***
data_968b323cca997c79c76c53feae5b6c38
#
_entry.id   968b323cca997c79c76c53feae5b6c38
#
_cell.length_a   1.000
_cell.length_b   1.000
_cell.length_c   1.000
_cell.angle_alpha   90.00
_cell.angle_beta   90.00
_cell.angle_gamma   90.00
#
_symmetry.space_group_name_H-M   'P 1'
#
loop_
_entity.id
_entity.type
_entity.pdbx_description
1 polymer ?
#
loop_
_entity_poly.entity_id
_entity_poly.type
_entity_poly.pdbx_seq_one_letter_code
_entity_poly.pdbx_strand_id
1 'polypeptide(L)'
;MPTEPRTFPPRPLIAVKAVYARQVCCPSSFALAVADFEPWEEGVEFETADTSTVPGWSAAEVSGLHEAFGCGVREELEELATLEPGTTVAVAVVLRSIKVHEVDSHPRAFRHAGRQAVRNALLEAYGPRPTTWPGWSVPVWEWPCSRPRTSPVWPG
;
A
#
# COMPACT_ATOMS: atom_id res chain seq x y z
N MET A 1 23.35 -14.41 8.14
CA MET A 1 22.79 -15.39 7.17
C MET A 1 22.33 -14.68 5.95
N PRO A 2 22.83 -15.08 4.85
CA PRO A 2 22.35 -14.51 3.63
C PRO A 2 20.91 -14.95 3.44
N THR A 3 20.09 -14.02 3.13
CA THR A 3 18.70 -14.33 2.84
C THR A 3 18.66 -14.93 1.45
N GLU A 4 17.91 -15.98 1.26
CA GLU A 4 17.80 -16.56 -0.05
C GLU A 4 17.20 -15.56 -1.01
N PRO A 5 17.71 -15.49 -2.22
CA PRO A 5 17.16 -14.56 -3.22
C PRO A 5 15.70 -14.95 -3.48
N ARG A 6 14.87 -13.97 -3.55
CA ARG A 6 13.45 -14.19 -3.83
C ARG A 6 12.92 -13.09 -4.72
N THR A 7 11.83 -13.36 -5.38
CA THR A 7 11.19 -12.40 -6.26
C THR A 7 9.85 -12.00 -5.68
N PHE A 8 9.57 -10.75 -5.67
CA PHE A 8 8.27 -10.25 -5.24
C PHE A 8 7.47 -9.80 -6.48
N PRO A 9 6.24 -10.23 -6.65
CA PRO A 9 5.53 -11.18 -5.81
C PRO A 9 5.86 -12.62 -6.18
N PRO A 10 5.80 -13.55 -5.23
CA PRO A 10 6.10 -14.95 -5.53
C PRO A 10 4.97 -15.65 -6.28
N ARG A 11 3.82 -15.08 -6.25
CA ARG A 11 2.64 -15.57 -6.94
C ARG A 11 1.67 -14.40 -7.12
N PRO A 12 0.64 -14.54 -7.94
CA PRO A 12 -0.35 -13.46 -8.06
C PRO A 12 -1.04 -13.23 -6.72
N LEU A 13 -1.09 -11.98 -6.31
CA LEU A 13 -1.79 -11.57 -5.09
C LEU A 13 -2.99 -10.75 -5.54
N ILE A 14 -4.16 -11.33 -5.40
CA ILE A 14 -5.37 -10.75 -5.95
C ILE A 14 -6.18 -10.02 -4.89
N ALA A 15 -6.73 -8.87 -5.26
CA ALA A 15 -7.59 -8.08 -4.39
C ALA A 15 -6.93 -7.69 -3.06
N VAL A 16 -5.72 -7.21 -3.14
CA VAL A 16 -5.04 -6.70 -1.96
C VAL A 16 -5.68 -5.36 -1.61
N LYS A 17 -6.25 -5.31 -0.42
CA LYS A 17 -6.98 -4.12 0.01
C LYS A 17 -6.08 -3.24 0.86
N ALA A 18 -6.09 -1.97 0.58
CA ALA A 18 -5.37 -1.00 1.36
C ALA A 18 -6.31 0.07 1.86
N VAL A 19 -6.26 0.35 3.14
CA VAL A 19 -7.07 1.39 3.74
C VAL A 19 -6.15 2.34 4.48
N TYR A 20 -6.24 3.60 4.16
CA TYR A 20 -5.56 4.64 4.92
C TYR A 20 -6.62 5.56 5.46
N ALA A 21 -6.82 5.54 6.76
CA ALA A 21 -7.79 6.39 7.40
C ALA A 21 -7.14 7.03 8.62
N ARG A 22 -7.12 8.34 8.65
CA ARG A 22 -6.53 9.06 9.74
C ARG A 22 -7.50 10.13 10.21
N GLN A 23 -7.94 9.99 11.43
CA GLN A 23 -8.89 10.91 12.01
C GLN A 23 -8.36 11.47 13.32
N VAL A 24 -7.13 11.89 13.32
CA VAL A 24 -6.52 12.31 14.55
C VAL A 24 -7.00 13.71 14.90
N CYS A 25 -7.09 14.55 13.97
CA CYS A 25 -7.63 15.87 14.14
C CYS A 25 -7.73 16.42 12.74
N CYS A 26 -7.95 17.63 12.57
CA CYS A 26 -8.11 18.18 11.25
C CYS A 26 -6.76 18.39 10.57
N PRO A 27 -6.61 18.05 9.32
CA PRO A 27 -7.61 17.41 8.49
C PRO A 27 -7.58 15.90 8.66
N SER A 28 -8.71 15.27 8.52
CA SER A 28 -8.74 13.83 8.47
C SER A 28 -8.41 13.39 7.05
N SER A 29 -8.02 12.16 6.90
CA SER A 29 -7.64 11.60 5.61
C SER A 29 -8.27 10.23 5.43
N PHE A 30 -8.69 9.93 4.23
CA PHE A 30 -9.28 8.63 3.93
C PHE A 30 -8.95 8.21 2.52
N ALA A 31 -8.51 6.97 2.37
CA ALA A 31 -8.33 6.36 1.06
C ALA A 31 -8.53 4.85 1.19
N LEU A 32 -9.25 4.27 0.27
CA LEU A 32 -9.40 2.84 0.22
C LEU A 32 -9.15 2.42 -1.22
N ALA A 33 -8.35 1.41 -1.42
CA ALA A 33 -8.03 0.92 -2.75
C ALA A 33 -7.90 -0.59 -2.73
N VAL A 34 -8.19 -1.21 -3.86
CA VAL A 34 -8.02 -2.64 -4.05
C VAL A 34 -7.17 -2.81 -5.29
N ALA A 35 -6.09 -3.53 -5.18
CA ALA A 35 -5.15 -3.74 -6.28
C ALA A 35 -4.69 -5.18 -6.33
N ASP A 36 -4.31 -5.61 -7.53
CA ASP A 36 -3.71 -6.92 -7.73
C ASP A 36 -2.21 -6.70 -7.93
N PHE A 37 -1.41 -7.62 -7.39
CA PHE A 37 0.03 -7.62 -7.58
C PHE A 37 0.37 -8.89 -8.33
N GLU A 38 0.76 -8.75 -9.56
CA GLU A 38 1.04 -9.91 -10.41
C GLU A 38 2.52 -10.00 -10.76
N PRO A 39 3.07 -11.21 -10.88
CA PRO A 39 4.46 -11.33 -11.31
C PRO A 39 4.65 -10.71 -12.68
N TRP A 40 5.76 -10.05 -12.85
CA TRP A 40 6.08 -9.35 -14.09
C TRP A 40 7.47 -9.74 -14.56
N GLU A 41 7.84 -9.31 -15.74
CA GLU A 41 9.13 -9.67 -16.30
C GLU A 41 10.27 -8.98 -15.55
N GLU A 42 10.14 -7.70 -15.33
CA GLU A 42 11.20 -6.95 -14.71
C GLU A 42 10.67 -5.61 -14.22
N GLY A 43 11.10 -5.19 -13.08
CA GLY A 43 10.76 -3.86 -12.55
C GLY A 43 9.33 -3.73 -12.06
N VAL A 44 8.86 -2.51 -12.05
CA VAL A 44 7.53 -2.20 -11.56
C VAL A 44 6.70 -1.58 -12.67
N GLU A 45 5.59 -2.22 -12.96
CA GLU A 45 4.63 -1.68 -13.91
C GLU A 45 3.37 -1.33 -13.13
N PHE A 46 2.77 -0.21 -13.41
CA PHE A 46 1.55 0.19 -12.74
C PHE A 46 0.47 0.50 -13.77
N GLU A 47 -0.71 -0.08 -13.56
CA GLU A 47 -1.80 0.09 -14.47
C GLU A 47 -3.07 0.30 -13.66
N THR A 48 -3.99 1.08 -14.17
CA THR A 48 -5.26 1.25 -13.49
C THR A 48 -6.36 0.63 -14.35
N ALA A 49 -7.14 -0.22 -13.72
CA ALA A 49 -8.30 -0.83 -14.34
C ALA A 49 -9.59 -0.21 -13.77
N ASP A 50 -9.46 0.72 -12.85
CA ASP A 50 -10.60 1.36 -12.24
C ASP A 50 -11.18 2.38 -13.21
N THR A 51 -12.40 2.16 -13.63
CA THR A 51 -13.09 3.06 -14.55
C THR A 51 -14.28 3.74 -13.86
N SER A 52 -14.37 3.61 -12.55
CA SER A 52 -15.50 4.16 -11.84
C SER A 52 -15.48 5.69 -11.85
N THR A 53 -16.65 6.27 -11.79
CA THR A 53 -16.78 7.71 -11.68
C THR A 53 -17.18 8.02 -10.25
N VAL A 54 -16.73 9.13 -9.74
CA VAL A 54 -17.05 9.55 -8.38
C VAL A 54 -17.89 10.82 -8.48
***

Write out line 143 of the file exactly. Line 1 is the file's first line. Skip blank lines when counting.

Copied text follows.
CA GLU A 38 1.04 -9.91 -10.41